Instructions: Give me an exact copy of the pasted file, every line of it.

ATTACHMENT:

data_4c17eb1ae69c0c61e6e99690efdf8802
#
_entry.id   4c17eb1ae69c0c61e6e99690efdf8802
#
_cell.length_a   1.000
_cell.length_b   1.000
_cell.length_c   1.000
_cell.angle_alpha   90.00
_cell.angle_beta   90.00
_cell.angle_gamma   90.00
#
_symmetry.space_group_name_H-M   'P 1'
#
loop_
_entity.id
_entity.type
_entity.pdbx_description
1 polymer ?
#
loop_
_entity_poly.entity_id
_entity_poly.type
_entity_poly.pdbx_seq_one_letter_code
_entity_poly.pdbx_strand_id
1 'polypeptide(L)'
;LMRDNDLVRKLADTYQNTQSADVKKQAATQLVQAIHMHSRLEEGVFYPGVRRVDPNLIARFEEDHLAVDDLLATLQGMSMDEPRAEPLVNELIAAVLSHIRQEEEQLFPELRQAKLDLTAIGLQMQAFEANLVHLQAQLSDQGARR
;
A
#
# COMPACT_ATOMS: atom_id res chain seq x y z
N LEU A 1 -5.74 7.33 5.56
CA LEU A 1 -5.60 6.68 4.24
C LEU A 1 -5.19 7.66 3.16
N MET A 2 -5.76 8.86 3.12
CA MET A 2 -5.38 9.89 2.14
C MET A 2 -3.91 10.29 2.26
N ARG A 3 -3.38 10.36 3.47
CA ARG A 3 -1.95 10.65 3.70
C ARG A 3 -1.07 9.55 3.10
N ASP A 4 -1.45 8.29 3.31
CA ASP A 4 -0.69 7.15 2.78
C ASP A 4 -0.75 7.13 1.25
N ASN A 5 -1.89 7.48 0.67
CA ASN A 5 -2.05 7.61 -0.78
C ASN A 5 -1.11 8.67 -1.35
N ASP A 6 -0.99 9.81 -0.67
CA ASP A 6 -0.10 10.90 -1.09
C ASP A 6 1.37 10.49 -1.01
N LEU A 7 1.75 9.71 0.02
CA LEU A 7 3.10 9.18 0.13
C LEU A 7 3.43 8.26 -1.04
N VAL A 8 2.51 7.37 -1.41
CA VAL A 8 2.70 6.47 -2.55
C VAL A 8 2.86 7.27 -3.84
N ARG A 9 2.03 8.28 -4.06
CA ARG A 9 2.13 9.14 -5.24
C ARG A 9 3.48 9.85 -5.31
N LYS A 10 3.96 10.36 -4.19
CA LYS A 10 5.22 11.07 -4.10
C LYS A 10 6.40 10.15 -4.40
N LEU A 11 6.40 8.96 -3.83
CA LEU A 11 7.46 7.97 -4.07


data_4c17eb1ae69c0c61e6e99690efdf8802
#
_entry.id   4c17eb1ae69c0c61e6e99690efdf8802
#
_cell.length_a   1.000
_cell.length_b   1.000
_cell.length_c   1.000
_cell.angle_alpha   90.00
_cell.angle_beta   90.00
_cell.angle_gamma   90.00
#
_symmetry.space_group_name_H-M   'P 1'
#
loop_
_entity.id
_entity.type
_entity.pdbx_description
1 polymer ?
#
loop_
_entity_poly.entity_id
_entity_poly.type
_entity_poly.pdbx_seq_one_letter_code
_entity_poly.pdbx_strand_id
1 'polypeptide(L)'
;LMRDNDLVRKLADTYQNTQSADVKKQAATQLVQAIHMHSRLEEGVFYPGVRRVDPNLIARFEEDHLAVDDLLATLQGMSMDEPRAEPLVNELIAAVLSHIRQEEEQLFPELRQAKLDLTAIGLQMQAFEANLVHLQAQLSDQGARR
;
A
#
# COMPACT_ATOMS: atom_id res chain seq x y z
N LEU A 1 -5.74 7.33 5.56
CA LEU A 1 -5.60 6.68 4.24
C LEU A 1 -5.19 7.66 3.16
N MET A 2 -5.76 8.86 3.12
CA MET A 2 -5.38 9.89 2.14
C MET A 2 -3.91 10.29 2.26
N ARG A 3 -3.38 10.36 3.47
CA ARG A 3 -1.95 10.65 3.70
C ARG A 3 -1.07 9.55 3.10
N ASP A 4 -1.45 8.29 3.31
CA ASP A 4 -0.69 7.15 2.78
C ASP A 4 -0.75 7.13 1.25
N ASN A 5 -1.89 7.48 0.67
CA ASN A 5 -2.05 7.61 -0.78
C ASN A 5 -1.11 8.67 -1.35
N ASP A 6 -0.99 9.81 -0.67
CA ASP A 6 -0.10 10.90 -1.09
C ASP A 6 1.37 10.49 -1.01
N LEU A 7 1.75 9.71 0.02
CA LEU A 7 3.10 9.18 0.13
C LEU A 7 3.43 8.26 -1.04
N VAL A 8 2.51 7.37 -1.41
CA VAL A 8 2.70 6.47 -2.55
C VAL A 8 2.86 7.27 -3.84
N ARG A 9 2.03 8.28 -4.06
CA ARG A 9 2.13 9.14 -5.24
C ARG A 9 3.48 9.85 -5.31
N LYS A 10 3.96 10.36 -4.19
CA LYS A 10 5.22 11.07 -4.10
C LYS A 10 6.40 10.15 -4.40
N LEU A 11 6.40 8.96 -3.83
CA LEU A 11 7.46 7.97 -4.07